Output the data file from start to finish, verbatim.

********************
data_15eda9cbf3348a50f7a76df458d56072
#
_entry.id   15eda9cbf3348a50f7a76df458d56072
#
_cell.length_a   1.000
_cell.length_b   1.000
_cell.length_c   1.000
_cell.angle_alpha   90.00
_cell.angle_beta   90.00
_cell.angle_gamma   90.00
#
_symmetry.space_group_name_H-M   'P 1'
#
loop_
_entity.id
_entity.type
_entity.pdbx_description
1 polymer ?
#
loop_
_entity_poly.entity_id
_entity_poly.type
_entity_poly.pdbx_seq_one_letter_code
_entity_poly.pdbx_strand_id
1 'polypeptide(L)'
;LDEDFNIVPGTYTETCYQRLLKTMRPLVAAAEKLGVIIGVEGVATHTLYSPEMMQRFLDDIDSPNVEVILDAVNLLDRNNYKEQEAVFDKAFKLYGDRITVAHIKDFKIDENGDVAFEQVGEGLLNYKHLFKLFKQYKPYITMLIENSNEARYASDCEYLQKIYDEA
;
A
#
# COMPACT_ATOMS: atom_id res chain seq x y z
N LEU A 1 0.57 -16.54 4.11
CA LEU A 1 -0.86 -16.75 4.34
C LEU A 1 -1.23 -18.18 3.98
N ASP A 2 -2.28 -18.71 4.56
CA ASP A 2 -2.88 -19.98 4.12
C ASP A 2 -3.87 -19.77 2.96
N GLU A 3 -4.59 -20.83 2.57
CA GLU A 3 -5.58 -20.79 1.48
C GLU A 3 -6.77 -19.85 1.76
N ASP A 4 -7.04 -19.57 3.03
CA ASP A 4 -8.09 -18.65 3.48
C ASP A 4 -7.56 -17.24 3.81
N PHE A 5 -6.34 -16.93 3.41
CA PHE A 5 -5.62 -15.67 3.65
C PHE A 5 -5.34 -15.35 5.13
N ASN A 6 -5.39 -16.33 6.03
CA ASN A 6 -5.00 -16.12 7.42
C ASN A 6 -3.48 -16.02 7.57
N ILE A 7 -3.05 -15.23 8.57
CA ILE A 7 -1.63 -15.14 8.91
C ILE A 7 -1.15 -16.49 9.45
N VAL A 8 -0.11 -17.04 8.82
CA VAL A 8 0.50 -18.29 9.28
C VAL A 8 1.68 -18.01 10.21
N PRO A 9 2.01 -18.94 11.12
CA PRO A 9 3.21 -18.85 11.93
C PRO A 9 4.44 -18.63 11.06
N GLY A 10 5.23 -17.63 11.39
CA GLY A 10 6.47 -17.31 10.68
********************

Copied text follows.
data_15eda9cbf3348a50f7a76df458d56072
#
_entry.id   15eda9cbf3348a50f7a76df458d56072
#
_cell.length_a   1.000
_cell.length_b   1.000
_cell.length_c   1.000
_cell.angle_alpha   90.00
_cell.angle_beta   90.00
_cell.angle_gamma   90.00
#
_symmetry.space_group_name_H-M   'P 1'
#
loop_
_entity.id
_entity.type
_entity.pdbx_description
1 polymer ?
#
loop_
_entity_poly.entity_id
_entity_poly.type
_entity_poly.pdbx_seq_one_letter_code
_entity_poly.pdbx_strand_id
1 'polypeptide(L)'
;LDEDFNIVPGTYTETCYQRLLKTMRPLVAAAEKLGVIIGVEGVATHTLYSPEMMQRFLDDIDSPNVEVILDAVNLLDRNNYKEQEAVFDKAFKLYGDRITVAHIKDFKIDENGDVAFEQVGEGLLNYKHLFKLFKQYKPYITMLIENSNEARYASDCEYLQKIYDEA
;
A
#
# COMPACT_ATOMS: atom_id res chain seq x y z
N LEU A 1 0.57 -16.54 4.11
CA LEU A 1 -0.86 -16.75 4.34
C LEU A 1 -1.23 -18.18 3.98
N ASP A 2 -2.28 -18.71 4.56
CA ASP A 2 -2.88 -19.98 4.12
C ASP A 2 -3.87 -19.77 2.96
N GLU A 3 -4.59 -20.83 2.57
CA GLU A 3 -5.58 -20.79 1.48
C GLU A 3 -6.77 -19.85 1.76
N ASP A 4 -7.04 -19.57 3.03
CA ASP A 4 -8.09 -18.65 3.48
C ASP A 4 -7.56 -17.24 3.81
N PHE A 5 -6.34 -16.93 3.41
CA PHE A 5 -5.62 -15.67 3.65
C PHE A 5 -5.34 -15.35 5.13
N ASN A 6 -5.39 -16.33 6.03
CA ASN A 6 -5.00 -16.12 7.42
C ASN A 6 -3.48 -16.02 7.57
N ILE A 7 -3.05 -15.23 8.57
CA ILE A 7 -1.63 -15.14 8.91
C ILE A 7 -1.15 -16.49 9.45
N VAL A 8 -0.11 -17.04 8.82
CA VAL A 8 0.50 -18.29 9.28
C VAL A 8 1.68 -18.01 10.21
N PRO A 9 2.01 -18.94 11.12
CA PRO A 9 3.21 -18.85 11.93
C PRO A 9 4.44 -18.63 11.06
N GLY A 10 5.23 -17.63 11.39
CA GLY A 10 6.47 -17.31 10.68